Strikers does such a good interpretation of Persona 5’s combat that it even gets tedious in the same way toward the end of the game, when enemies are constantly inflicting me with ailments and battles take a bit longer than I’d want. But like the main series, the moments spent rolling my eyes at Strikers’ combat are rare compared to my more triumphant achievements.
Persona 5 Strikers and its combat kept me engaged for the game’s entire runtime — about 50 hours.
Striker’s juxtaposition of new and familiar keep it surprising
Strikers is both a Musou game and Persona 5 follow-up. It’s a perfect way for fans who love the style of Persona but aren’t interested in slow-moving, turn-based JRPGs to jump in and experience these characters. But it also gives diehard fans a great sequel to something they already love. Because the combat is good, but the Persona is better.
In the past four years, I’ve spent about 250 hours playing Persona 5 and Persona 5 Royal. They’re both games I love, but that’s a long time to spend doing anything. So Strikers’ innovations did exactly what I needed: They brought me back to the world I love, with the characters I adore, and showed me the same world from a different angle.
There are things that Strikers omits that I really do miss from Persona 5. I love Persona’s time management — the idea that I have an afternoon to myself, and it’s up to me if I want to eat with a friend or study for a test. Those decisions have real impact in the Persona series, but Strikers has no time component. I can’t increase my Charm or my Knowledge, and individual relationships with my pals don’t grow. But there are already two very long Persona 5 games where I can grow my relationships with these characters. Strikers opts for something different, and it succeeds.
I always loved Persona 5 as a management game, something that let me min-max my life and friendships. But that’s only one aspect of the Persona 5 saga. Because Strikers is so pared down, I spent more time focusing on the game outside of its systems. The story of the Phantom Thieves is ultimately one about changing the hearts of evildoers — watching an evil character get their moment of self-clarity that so rarely happens in real life.
Ganondorf always dies an unrepentant asshole with a lust for power, and that’s appropriate for The Legend of Zelda series. But Persona 5, Persona 5 Royal, and Persona 5 Strikers take place in our world — or something very similar, with a little hidden magic tucked away. When we defeat “bad guys” in our world, we watch them kick and scream as we drag them to a jail cell, or see their lifeless body on the news. We’ve removed an obstacle, not reformed a heart. The Persona 5 saga gives us that satisfaction of a character realizing what their actions have done to others. They don’t get absolved of their sins, and they’re rightfully punished for the harm they’ve caused, but the Thieves help these villains see their failings.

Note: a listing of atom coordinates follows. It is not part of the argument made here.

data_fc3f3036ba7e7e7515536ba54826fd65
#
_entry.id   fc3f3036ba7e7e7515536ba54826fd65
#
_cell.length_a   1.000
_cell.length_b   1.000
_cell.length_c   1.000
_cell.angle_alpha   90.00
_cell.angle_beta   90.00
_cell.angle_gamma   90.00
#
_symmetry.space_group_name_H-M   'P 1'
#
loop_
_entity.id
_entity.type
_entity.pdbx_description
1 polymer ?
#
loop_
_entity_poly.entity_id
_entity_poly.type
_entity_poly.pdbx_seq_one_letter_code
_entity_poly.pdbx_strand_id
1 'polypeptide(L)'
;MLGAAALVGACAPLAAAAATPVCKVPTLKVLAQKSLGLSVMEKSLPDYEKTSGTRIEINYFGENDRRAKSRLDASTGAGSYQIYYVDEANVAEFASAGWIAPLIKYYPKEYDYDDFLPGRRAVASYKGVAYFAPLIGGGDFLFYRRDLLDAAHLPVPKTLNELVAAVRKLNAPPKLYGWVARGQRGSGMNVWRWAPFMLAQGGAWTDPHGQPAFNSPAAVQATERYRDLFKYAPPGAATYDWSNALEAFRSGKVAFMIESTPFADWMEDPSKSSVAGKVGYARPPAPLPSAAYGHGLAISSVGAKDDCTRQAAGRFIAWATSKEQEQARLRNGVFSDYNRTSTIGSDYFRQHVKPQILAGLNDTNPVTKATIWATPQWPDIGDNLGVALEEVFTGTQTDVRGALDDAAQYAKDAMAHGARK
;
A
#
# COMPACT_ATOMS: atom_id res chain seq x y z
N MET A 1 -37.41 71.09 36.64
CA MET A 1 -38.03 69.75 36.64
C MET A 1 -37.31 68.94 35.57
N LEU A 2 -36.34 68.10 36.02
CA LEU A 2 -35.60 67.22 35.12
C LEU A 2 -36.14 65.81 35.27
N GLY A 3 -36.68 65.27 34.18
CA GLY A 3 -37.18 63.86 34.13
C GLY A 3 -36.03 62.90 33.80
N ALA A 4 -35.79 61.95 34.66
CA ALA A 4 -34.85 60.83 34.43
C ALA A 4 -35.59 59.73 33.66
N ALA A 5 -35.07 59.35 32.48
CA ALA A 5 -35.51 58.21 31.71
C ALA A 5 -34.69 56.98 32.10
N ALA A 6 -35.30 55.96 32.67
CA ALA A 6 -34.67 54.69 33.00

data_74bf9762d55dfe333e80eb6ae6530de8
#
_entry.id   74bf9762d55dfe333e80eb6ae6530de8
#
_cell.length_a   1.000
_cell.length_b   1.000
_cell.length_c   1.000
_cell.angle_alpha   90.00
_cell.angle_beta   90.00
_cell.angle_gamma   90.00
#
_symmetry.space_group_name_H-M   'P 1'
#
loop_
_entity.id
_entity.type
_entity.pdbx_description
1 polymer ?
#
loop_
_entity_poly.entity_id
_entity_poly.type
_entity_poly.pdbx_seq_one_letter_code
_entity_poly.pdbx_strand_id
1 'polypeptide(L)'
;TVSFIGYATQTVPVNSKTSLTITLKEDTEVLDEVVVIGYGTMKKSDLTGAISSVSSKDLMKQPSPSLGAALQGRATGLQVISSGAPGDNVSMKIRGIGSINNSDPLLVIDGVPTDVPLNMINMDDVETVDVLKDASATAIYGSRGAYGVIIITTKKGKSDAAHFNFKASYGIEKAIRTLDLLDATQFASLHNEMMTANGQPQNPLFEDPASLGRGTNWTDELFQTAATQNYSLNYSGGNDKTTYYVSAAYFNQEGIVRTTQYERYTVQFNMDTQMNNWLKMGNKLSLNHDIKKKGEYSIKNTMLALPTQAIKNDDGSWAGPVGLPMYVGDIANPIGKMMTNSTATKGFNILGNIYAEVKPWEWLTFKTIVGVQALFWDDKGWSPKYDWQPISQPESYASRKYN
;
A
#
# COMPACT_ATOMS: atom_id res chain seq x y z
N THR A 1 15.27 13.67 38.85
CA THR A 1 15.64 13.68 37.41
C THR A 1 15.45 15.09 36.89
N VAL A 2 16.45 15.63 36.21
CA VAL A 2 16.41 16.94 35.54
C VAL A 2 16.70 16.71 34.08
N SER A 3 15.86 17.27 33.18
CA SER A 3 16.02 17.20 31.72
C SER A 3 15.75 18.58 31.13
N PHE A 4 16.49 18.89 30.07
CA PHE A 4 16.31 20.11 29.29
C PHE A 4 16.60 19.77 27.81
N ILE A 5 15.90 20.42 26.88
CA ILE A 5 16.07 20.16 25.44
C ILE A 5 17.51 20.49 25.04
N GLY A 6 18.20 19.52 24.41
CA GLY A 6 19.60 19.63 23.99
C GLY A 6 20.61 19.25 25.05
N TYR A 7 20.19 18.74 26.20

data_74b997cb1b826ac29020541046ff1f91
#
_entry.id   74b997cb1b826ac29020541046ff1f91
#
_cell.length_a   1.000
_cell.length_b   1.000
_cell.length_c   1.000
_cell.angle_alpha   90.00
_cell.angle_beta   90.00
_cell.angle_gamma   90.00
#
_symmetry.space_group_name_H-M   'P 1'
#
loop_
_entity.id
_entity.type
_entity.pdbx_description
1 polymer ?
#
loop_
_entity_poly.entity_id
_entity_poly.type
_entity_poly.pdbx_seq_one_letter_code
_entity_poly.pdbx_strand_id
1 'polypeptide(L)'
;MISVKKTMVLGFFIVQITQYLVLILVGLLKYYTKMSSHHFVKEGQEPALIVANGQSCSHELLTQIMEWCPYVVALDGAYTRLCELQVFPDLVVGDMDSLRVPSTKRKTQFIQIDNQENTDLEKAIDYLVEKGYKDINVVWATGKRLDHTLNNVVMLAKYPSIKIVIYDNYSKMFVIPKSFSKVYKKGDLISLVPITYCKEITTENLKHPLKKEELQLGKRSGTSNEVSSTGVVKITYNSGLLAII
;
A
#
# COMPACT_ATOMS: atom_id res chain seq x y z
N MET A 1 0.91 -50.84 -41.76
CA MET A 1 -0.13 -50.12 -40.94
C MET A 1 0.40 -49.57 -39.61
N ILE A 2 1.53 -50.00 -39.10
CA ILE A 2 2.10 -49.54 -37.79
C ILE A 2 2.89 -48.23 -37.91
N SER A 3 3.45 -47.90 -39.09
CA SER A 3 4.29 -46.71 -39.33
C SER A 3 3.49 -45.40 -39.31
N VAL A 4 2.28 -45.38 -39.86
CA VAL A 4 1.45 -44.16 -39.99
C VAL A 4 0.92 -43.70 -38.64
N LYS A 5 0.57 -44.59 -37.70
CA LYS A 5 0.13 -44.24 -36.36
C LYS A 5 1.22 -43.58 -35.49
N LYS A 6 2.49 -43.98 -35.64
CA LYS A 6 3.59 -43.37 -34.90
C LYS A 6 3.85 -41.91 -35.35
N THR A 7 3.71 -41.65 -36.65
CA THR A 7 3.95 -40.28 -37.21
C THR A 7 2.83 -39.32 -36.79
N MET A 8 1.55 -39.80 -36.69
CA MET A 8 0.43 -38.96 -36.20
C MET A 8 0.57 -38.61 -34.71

This “taking of heart” is present in all three games. But Strikers shakes up the formula in an interesting way. Without spoiling too much, Strikers’ villains aren’t the same creeps from Persona 5 — the first villain in that game is an Olympian, pedophilic, abusive gym teacher that drives a student to attempt suicide.
Instead, Strikers’ villains are mostly normal, hurting people who are continuing the cycle of abuse by hurting others. Part of their story is seeing what past trauma in their lives made them vulnerable to their own insecurities, allowing their own dark desires to transform them into a monster in the metaphysical world. The crimes aren’t as arcane, but the smaller perspective fosters interesting discussions about the nature of justice and what makes the Phantom Thieves heroes — something Strikers actually takes the time to explore.
Delving into justice is key to the Persona series, but Persona 5 has so much going on that it’s not the first thing I think of when I remember my time playing them. Instead, I think of eating ramen with Ryuji while he pours his heart out to me, or helping Haru garden while we talk about her late father.
Strikers misses these small, intimate moments, but that absence leaves a welcome hole: In a simpler game, it’s easier to see the themes at play. And in my playthrough of Strikers, I thought back to those moments of change for Persona 5 villains like Kamoshida and Madarame. Strikers didn’t open my eyes to some new depth in the Persona series, but it offered me a chance to revisit and ponder the beauty of repentance — something I sorely miss in our less-magical world.
Now when I look forward to Persona 6 or the next adventure of the Phantom Thieves, Strikers will remind me that the speed of the combat doesn’t matter, as long as there’s a new heart to steal.
Persona 5 Strikers will be released Feb. 23 on Nintendo Switch, PlayStation 4, and Windows PC. The game was reviewed on PS4 using a pre-release download code provided by Atlus and Omega Force. Vox Media has affiliate partnerships. These do not influence editorial content, though Vox Media may earn commissions for products purchased via affiliate links. You can find additional information about Polygon’s ethics policy here.